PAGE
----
BI tools useless without skills

Read time 3min 10sec

Business intelligence (BI) may depend on technology and data, but without the right skills and techniques backing them, it cannot deliver.

So says Gill Staniland, principal BI consultant at Synergy, who adds that there are often key skills missing in large BI projects, which results in projects not delivering on their promises.

"First, you need requirements analysis skills," she says.

"It is often difficult for business users to articulate what they need from the data. The BI team needs to be able to conduct interviews with the business user to get a very clear understanding of what is required.

"You also need to incorporate dimensional data modelling skills. Many BI teams battle when designing their own data models."

Importantly, BI also requires the ability to design a visual output, Staniland says.

"Fancy dashboards may be the order of the day, but a good visual output is more than just a collection of elaborate 3D graphs - there are techniques and rules about how they are displayed, and how they are navigated. Much like the skills required for media and Web design, data visualisation designs need to take into account that people expect certain formats and need the dashboards to be easy to scan and use."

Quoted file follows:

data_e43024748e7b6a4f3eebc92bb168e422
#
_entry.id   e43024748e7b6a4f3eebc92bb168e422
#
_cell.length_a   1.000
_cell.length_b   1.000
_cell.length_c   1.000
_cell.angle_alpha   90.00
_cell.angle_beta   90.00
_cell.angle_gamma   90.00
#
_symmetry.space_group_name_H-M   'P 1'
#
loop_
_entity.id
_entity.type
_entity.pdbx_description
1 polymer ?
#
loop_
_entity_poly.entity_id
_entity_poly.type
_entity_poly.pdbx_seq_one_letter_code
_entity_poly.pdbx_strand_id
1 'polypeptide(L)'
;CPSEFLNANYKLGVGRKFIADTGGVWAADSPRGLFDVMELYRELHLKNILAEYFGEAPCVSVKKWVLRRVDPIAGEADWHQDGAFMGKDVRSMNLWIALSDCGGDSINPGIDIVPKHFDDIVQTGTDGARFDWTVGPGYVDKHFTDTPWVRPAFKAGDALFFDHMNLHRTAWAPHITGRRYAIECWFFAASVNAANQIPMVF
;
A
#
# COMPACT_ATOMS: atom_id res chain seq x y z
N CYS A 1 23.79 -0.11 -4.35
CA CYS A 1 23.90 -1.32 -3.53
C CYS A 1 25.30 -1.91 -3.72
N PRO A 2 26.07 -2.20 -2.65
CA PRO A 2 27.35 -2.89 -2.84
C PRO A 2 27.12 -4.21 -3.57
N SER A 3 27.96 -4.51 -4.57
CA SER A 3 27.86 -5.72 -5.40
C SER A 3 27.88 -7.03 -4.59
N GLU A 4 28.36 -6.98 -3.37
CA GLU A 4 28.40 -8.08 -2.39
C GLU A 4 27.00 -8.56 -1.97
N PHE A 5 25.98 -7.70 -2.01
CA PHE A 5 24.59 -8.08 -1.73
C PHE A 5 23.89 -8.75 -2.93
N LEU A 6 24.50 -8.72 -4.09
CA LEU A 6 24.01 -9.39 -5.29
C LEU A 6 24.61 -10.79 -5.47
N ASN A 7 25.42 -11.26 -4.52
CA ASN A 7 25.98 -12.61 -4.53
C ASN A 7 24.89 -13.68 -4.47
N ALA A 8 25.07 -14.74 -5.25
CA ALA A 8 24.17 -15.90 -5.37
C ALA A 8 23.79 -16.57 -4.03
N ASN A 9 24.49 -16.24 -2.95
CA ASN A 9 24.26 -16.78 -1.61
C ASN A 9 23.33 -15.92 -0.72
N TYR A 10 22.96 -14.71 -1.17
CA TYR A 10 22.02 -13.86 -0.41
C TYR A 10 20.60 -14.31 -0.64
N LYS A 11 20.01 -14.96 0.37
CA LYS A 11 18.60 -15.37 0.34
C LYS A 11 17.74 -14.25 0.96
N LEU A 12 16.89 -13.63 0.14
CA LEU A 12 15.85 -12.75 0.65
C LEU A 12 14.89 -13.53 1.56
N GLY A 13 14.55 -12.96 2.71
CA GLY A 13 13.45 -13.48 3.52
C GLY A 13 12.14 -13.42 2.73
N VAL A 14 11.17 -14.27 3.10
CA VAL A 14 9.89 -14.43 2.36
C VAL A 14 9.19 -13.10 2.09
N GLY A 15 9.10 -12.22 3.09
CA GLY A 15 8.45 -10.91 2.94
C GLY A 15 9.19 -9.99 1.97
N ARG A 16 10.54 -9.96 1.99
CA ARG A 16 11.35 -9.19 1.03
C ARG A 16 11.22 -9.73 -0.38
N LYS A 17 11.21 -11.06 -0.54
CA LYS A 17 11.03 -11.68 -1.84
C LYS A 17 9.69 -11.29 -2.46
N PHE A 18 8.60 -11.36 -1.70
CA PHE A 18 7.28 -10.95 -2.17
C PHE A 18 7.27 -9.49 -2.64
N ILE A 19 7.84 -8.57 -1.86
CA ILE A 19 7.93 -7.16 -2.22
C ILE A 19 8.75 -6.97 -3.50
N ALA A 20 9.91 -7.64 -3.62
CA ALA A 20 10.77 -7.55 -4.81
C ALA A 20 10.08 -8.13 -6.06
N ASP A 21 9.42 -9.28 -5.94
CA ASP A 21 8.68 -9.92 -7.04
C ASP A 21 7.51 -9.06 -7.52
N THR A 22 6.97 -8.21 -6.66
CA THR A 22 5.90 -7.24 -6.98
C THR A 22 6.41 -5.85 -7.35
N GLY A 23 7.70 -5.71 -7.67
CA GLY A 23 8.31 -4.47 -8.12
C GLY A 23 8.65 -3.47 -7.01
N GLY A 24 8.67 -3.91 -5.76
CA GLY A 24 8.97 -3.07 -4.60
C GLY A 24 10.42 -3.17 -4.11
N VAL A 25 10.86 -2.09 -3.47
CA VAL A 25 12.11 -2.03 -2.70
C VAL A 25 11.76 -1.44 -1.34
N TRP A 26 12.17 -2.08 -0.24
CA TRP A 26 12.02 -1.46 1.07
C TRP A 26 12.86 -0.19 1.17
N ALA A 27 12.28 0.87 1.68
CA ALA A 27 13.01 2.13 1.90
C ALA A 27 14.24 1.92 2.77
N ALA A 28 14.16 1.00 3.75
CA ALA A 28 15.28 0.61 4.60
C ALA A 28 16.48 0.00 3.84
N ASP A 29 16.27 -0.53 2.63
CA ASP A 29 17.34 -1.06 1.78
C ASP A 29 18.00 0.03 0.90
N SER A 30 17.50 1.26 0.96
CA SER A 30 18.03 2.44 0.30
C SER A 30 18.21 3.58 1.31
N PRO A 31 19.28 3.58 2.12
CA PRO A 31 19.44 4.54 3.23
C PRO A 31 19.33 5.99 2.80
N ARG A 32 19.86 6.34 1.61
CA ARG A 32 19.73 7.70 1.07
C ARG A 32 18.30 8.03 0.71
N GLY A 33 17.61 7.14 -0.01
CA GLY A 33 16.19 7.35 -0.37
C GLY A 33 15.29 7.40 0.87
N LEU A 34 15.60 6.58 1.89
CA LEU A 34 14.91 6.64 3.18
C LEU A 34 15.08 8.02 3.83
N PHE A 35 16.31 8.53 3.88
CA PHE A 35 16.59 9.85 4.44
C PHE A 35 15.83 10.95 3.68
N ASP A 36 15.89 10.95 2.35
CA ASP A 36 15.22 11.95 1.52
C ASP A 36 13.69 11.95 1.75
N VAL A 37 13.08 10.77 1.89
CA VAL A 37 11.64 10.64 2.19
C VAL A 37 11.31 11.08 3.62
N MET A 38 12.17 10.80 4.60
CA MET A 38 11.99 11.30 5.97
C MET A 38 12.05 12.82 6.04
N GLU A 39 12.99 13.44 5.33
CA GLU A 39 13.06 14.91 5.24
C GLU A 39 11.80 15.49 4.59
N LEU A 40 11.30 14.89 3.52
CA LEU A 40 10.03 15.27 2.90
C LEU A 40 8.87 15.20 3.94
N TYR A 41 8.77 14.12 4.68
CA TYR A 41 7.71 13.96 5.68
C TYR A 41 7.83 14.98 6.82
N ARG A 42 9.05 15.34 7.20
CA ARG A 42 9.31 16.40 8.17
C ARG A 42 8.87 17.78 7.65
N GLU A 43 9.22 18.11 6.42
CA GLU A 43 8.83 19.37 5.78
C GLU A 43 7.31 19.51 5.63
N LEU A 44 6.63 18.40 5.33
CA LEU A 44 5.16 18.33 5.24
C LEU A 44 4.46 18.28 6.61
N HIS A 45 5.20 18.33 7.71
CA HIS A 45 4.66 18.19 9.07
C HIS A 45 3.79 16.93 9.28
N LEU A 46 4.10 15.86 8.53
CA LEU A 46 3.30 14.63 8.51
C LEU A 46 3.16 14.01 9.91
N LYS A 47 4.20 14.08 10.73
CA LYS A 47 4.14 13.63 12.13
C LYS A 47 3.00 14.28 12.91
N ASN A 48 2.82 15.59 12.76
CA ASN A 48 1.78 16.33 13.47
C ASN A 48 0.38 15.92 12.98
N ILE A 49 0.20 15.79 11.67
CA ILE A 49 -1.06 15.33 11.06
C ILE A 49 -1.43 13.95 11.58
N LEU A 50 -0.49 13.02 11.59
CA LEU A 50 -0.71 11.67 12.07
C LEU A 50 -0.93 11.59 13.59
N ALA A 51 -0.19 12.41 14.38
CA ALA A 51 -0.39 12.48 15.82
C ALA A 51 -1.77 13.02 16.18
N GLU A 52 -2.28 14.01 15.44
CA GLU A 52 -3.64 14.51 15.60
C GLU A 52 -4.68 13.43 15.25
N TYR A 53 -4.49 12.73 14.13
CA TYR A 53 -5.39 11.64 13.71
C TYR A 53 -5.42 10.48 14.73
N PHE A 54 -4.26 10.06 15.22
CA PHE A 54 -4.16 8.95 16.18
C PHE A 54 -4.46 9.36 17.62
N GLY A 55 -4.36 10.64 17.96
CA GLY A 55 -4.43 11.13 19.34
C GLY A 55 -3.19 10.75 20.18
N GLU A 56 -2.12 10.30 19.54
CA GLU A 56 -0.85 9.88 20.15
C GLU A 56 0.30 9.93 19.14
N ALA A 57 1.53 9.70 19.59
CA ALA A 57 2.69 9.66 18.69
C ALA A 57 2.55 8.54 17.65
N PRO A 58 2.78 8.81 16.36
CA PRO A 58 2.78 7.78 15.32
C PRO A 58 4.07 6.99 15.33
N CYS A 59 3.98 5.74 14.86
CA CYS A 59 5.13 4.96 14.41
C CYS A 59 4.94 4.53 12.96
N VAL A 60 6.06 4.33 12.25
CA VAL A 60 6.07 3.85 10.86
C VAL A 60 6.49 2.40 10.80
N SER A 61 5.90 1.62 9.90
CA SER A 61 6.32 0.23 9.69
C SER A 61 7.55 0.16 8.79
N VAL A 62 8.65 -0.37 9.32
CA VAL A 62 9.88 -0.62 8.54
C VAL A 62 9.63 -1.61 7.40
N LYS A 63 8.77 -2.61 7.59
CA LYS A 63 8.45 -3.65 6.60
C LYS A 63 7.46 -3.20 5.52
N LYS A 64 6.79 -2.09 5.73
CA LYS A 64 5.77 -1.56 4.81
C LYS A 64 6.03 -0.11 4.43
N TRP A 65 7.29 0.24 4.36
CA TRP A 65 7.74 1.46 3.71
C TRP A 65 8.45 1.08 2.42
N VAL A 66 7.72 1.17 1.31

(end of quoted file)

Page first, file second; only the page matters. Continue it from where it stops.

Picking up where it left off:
All three skills sets are needed, and they must work in collaboration to make the most of BI.

"The skills are crucial. We have really incredible database technologies, but many are not yet able to use them effectively. On the other hand, you may find it's possible to deliver effective BI tools on the back of skills alone, without the latest, advanced technologies."

Staniland says there may be skills shortages in these areas, but says enterprises can often identify existing staff with a basic understanding of data analysis and the necessary aptitude, and train them to fill these skills gaps. With some practice and support, these people can prove invaluable.

Once the skills needs have been met, BI's success also rests on the way the enterprise adopts and uses it, she says.

"There needs to be an understanding that BI and analytics are not a 'project' with an end date.

"BI is an ongoing strategic operation - like HR. You may have individual tasks with deadlines, but overall, it is always a work in progress," she says.

The benefits of the ongoing investment in BI are huge and span the enterprise, Staniland points out.

"At a strategic level, it's an imperative - it forms the basis of decisions about all operations - be it restructuring teams, building new products or reacting to the competition.

"Many companies are still basing critical decisions on disjointed information from various departments, and it is up to the executive to try and decipher and interpret the information in order to get an overview and make a strategic decision," she adds.

"This is where BI should be sitting - showing what the relationship is between factors, such as changing a product price and the impact on manufacturing or distribution. BI is about joining all of the dots so the board can see the whole picture."

Staniland will address the upcoming ITWeb BI Summit on the effective use of BI tools and creating an enterprise roadmap for BI. For more information about this event, click here.

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